Sharma was part of an NSG team that came to Bangalore with the body of Major Sandeep Unnikrishnan. When Sandeep’s body was brought to his residence and taken to the crematorium, hundreds of people, including school children, gathered to catch a glimpse of the soldier on his last journey.
At his home, while his mother Dhanalakshmi clung on to her son’s body, dignitaries like the Karnataka Chief Minister, former ISRO chairman K. Kasturirangan and the state police paid their last respects.
Posters declaring Major Unnikrishnan a martyr adorned the highway.
With activists of the Karnataka Rakshana Vedike, a pro-Kannada group, hijacking the crematorium with slogan shouting against Pakistan and cheers for the martyr, much of the somberness that Sandeep’s friends and family had wished for was lost. Colonel C.E. Fernandes, Commanding Officer of the seventh Bihar Regiment from where Major Sandeep Unnikrishnan was deployed, was among those who could not witness the cremation as the KRV activists thronged the crematorium. He described Sandeep’s distinguishing quality as his honesty. “He always worked in the framework of the rules,” he said. However, he expressed anguish at the hijacking of the funeral. “Instead of shouting slogans, we would be glad if more people like Sandeep led from the front,” he said.
While Sandeep’s NSG colleagues who came with his body said they did not know how exactly the officer was killed, the DIG of NSG L Mohanty said Sandeep was leading a taskforce at the Taj Mahal Hotel to free the civilian hostages. He was killed when he took a bullet while trying to save an injured colleague, the DIG said.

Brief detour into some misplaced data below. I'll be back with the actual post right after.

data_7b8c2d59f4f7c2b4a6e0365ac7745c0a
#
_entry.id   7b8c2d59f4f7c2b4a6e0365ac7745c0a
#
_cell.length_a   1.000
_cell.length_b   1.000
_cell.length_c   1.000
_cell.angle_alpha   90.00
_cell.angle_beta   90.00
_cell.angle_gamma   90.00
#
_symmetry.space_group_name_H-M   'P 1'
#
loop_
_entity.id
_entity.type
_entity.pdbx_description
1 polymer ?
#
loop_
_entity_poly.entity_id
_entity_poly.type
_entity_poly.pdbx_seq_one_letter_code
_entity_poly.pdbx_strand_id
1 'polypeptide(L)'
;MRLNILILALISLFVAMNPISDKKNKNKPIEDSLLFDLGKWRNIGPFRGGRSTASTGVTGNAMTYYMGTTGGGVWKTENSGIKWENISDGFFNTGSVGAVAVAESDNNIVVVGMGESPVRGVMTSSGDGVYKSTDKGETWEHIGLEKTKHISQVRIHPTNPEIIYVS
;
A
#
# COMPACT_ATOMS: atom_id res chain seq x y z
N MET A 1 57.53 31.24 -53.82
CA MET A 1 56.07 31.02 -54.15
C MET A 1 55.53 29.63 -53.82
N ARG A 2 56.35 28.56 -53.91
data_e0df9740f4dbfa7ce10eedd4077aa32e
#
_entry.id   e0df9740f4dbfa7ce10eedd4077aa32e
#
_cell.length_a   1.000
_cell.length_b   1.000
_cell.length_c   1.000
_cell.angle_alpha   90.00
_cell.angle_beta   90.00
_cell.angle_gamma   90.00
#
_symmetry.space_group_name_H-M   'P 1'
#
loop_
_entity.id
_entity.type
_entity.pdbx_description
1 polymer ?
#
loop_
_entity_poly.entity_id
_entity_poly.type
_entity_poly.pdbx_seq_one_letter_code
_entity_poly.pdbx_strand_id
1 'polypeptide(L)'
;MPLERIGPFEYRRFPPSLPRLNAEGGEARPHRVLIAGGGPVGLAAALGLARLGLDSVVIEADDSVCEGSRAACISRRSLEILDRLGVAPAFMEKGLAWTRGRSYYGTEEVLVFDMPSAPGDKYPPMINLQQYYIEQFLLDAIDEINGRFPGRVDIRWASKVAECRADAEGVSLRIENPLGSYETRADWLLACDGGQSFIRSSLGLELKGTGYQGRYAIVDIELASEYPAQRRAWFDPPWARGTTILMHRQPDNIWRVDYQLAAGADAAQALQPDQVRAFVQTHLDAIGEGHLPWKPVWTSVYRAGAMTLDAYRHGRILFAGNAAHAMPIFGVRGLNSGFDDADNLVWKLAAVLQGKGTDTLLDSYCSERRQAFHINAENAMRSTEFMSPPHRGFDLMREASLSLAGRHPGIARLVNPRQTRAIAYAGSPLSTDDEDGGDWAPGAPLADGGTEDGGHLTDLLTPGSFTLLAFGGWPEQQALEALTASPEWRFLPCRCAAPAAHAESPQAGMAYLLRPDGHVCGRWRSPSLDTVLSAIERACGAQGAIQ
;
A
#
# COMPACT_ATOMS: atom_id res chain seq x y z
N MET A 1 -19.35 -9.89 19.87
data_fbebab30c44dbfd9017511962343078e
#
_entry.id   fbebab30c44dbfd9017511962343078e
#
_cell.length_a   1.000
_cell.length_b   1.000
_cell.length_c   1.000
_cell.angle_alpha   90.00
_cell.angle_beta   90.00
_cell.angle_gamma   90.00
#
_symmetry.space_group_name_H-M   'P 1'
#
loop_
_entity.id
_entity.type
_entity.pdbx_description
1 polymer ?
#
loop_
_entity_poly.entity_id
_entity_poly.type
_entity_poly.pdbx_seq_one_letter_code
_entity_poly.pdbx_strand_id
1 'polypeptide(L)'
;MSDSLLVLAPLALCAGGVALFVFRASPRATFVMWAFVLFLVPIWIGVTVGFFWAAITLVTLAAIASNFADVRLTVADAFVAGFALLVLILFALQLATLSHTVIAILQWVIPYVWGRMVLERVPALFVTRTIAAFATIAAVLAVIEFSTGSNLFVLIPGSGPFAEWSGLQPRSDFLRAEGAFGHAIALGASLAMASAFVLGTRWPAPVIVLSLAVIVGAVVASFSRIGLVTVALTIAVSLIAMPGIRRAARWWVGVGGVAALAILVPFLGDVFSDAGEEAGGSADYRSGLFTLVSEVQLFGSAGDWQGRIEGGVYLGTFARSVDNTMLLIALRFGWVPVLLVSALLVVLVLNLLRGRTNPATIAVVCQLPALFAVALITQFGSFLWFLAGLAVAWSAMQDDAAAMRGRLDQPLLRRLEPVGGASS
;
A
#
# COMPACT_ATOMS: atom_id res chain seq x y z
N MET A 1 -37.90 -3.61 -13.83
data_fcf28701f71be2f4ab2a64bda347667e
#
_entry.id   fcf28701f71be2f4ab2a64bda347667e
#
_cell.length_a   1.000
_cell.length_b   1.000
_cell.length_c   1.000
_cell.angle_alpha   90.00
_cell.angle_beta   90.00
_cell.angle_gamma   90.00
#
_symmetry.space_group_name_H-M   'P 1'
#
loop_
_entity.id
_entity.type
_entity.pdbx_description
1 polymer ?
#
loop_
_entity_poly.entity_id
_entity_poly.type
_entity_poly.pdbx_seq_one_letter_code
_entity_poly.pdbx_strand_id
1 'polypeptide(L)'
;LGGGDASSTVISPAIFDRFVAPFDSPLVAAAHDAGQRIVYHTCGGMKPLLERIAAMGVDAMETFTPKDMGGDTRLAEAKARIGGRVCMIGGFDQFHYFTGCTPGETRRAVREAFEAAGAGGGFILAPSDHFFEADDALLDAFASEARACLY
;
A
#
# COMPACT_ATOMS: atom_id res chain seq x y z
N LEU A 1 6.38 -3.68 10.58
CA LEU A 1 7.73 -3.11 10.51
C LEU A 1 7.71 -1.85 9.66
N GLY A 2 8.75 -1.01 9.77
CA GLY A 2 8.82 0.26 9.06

“Sandeep qualified to be a part of the NSG because he was mentally and physically fit for the job. His two-year term was due to end around January,” said Col Srikumar, a recently retired Bihar Regiment officer and among Sandeep’s first bosses.
A music teacher from Sandeep’s school, V Narayanswamy, described him as a “a pleasant boy who always had a crew cut even in school”.
A young 19-year-old cousin of the deceased officer, Mrinal, who had arrived from Kozhikode in Kerala, said Sandeep was an idol and a father figure to him. “When he came to Kozhikode he would behave like all of us kids—playing pranks on elders or playing games with us,” he said.
NSG colleague and friend Sarvesh Sharma said, “He was looking forward to a new house which the Army was allotting to him. He was also looking forward to the NSG’s Raising Day and was keen on buying a suit for the occasion. He said he did not have enough money and would wait till December 1, when his salary would come. December 1 will never come for him now.”
Johnson TA, Bangalore, November 29

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First published on: 30-11-2008 at 12:48:41 pm